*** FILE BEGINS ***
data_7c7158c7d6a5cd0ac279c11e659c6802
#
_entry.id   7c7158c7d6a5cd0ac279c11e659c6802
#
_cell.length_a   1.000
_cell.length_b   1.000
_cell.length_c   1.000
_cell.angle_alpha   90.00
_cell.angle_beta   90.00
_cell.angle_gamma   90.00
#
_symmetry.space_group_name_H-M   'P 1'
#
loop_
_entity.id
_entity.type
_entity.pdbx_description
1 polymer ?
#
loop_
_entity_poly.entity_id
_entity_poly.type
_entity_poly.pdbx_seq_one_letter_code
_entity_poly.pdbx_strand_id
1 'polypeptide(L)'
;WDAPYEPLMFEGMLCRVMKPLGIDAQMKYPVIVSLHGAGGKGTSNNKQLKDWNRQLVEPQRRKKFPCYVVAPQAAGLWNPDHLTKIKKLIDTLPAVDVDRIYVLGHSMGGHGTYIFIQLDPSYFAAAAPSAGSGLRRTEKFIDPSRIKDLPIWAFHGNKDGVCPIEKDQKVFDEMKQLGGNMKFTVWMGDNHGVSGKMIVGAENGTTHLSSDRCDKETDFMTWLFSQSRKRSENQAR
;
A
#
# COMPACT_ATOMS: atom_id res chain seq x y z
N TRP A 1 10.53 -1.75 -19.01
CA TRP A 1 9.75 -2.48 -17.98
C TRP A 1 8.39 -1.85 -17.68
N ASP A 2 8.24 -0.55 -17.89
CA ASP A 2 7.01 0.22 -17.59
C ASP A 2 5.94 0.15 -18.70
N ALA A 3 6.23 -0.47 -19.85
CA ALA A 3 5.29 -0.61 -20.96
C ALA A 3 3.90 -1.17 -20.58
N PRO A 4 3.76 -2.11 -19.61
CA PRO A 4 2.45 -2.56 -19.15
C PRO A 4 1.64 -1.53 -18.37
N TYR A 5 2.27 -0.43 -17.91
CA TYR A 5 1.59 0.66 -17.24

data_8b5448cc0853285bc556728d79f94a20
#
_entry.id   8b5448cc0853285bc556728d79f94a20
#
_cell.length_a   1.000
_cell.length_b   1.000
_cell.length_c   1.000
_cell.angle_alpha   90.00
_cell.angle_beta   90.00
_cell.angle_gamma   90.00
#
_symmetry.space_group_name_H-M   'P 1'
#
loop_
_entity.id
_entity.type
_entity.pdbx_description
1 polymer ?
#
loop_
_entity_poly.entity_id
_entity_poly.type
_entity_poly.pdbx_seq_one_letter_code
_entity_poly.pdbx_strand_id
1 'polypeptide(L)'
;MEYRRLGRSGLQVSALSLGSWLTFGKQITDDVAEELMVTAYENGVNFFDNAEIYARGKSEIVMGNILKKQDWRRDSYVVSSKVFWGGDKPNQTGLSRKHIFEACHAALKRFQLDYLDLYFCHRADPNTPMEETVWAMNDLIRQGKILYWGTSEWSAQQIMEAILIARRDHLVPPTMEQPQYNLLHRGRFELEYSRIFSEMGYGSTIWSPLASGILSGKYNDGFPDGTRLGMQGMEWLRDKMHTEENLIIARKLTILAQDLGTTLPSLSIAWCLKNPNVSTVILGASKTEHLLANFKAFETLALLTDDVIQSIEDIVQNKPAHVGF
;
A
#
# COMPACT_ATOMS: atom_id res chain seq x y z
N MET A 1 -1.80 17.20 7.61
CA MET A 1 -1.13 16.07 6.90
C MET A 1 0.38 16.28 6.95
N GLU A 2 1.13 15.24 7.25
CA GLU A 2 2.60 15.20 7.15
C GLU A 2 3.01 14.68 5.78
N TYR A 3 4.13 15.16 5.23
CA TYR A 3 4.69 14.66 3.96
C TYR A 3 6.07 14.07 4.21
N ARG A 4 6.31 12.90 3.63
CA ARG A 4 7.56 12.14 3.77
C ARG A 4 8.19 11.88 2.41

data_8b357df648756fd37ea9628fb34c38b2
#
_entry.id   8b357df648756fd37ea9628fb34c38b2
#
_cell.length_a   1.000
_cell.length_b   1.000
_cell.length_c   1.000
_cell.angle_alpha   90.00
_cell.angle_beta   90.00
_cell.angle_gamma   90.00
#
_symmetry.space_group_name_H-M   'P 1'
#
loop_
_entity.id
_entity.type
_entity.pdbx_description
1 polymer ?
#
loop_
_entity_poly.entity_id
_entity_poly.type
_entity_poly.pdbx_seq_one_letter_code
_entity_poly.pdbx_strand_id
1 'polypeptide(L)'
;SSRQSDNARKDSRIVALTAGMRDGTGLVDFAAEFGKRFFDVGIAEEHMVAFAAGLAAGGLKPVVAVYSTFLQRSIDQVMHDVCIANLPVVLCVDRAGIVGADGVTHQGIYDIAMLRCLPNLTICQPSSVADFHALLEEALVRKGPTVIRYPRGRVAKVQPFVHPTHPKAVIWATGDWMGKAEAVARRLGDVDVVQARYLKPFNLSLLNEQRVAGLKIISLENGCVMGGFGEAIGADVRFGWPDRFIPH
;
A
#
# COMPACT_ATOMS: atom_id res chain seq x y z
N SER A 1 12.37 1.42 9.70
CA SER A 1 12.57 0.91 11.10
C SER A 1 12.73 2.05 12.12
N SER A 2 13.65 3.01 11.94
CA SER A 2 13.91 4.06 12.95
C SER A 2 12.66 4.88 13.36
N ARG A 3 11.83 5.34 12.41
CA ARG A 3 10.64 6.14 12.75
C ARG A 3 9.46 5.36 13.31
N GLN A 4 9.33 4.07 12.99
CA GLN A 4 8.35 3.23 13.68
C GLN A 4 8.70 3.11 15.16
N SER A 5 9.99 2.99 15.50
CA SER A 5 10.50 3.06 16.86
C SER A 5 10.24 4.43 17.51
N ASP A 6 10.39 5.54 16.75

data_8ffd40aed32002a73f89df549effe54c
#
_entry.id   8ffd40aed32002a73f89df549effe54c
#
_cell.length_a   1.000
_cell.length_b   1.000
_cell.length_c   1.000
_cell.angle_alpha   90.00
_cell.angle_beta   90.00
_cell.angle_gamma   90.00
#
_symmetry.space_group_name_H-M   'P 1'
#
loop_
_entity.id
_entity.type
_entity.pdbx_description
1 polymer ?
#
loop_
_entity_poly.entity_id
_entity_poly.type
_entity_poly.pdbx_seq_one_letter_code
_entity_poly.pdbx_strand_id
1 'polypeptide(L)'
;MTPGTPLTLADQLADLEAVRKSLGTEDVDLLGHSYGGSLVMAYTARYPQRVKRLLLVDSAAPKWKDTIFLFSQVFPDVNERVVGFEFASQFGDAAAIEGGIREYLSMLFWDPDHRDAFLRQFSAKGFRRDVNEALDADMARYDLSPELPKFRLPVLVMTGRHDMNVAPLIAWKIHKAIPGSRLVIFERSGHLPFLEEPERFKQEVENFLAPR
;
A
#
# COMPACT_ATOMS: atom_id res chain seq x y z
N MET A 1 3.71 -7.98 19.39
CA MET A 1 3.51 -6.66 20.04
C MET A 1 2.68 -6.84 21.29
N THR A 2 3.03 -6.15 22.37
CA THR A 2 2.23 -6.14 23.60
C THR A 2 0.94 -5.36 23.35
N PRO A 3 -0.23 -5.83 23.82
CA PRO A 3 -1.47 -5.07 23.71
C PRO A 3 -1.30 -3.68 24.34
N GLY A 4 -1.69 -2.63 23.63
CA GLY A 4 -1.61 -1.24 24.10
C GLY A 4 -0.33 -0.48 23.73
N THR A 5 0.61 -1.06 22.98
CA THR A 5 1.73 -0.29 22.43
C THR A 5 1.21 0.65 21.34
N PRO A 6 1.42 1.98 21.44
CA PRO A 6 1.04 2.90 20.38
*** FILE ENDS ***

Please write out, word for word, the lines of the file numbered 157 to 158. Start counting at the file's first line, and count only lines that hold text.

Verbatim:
1 'polypeptide(L)'
;MTPGTPLTLADQLADLEAVRKSLGTEDVDLLGHSYGGSLVMAYTARYPQRVKRLLLVDSAAPKWKDTIFLFSQVFPDVNERVVGFEFASQFGDAAAIEGGIREYLSMLFWDPDHRDAFLRQFSAKGFRRDVNEALDADMARYDLSPELPKFRLPVLVMTGRHDMNVAPLIAWKIHKAIPGSRLVIFERSGHLPFLEEPERFKQEVENFLAPR